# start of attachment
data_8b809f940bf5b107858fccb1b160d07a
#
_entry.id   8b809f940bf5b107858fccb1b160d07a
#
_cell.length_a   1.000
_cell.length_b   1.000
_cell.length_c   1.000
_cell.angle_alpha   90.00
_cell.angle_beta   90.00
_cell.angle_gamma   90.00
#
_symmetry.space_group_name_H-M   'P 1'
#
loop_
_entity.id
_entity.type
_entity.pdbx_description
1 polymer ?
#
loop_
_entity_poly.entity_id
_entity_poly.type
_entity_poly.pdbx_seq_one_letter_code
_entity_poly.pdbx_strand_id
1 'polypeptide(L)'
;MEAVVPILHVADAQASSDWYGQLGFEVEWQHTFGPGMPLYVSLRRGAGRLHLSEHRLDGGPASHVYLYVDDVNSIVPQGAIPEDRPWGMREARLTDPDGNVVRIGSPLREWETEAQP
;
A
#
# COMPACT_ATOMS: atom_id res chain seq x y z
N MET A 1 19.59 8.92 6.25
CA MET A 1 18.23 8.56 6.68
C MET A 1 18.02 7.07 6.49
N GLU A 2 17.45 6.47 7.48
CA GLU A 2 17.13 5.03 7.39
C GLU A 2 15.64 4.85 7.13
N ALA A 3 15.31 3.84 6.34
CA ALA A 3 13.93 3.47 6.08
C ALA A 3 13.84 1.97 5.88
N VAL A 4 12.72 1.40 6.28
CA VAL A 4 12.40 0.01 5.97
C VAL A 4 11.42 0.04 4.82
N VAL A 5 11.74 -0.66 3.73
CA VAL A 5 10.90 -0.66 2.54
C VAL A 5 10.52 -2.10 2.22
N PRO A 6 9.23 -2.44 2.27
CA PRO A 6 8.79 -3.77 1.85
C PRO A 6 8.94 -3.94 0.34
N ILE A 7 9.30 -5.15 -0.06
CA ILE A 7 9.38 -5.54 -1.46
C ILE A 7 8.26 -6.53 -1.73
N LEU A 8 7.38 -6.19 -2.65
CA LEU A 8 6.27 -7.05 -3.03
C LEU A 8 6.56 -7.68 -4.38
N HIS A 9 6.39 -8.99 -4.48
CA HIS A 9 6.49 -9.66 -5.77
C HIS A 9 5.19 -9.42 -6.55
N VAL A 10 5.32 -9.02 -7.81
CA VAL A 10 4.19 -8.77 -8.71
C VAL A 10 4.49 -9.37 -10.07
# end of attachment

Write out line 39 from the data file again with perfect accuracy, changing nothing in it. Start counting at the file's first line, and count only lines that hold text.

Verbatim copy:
C ALA A 3 13.84 1.97 5.88